The move could delay the upfront market by weeks, as media departments recalculate the impact the new affiliate lineups have on network coverage and ultimately on audience estimates.
"I would say the operative word is pause," said Jay Schoenfeld, exec VP-media director at Backer Spielvogel Bates Worldwide, New York. "It's a fairly significant variable being added to a process that has always been a bit of a gamble."
The uncertainty comes at a critical time for agency media executives, who this week were expected to start finalizing their prime-time share estimates.
While several major agencies are believed to be close to finalizing some deals for next season, the market traditionally doesn't pick up steam until after Memorial Day weekend and usually wraps up by the Fourth of July.
"Fox's numbers will improve. The question is by how much," said Gerri Donini, president of media independent IDM International. "Fox is talking about [ratings] increases of 6%, or 7% or 8%. But that's probably a little high."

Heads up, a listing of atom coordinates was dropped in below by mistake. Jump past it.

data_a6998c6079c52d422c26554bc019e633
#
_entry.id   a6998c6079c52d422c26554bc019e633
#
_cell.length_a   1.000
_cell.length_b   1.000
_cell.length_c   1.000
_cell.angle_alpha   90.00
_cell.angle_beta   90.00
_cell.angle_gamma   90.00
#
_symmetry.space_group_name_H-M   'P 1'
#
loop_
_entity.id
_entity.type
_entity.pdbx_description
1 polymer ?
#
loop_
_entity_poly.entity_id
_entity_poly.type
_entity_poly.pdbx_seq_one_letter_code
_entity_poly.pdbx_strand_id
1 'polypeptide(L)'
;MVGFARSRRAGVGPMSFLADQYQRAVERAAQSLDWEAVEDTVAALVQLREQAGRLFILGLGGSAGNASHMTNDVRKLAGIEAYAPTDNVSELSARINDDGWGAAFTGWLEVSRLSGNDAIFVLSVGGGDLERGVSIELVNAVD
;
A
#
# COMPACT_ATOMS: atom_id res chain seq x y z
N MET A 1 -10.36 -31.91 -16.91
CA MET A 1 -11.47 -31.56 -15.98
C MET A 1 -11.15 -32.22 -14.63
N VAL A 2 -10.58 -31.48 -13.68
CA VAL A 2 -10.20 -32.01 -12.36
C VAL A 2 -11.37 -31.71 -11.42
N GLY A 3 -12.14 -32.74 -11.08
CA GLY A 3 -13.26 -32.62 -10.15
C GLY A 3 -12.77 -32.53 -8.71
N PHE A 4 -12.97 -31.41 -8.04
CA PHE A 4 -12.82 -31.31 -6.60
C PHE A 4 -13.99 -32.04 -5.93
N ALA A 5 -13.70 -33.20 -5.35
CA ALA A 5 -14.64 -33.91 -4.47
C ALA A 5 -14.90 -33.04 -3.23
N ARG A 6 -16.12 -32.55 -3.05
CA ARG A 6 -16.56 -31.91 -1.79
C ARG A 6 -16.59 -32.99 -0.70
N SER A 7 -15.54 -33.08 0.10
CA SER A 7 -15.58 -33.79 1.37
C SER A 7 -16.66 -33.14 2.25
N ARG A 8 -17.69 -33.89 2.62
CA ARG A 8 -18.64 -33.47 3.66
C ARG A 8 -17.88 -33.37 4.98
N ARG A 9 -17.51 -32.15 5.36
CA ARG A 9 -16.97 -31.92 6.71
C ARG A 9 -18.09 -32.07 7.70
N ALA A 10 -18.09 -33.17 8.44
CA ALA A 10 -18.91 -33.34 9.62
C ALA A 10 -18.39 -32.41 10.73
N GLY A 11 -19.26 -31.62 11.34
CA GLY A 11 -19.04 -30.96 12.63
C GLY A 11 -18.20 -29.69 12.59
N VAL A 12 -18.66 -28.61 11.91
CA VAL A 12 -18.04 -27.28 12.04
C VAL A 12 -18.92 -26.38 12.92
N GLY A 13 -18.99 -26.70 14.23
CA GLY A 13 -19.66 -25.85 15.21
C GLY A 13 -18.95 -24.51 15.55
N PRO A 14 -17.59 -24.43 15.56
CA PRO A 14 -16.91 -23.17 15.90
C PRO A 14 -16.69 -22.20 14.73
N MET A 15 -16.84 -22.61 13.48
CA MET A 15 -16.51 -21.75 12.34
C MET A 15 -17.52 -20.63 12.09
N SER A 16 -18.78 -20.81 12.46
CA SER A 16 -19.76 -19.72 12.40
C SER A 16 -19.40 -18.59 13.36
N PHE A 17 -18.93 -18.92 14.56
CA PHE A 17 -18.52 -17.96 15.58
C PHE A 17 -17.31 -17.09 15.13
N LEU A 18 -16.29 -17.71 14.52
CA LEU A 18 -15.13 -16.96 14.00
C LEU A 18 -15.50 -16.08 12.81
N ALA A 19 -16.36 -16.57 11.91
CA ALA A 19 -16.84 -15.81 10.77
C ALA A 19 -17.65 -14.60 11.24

Still, the move should provide Fox with the psychological advantage as the network with the greatest upside potential as a result of the station shifts.
Depending on the network and demographic being compared, Fox can average about a 15% to 20% price deficit vs. the Big 3.
For example, the most expensive show on Fox last fall was "The Simpsons," at $230,000 per 30-second spot, compared with the top rate on the Big 3, which average nearly $300,000 per :30.
Because Fox's 15 prime-time hours per week carry significantly less ad inventory than the 22 hours averaged by the Big 3, and because Fox's prime-time ratings average is about 40% less than the Big 3's, Fox can't hope for an equal share of this year's projected $4 billion prime-time upfront.
But Fox executives are shooting for about $680 million, which would be the net's weighted share of a $4 billion market.
That would represent a 2 percentage-point increase over the 15% share that Fox garnered in last year's $3.6 billion upfront market.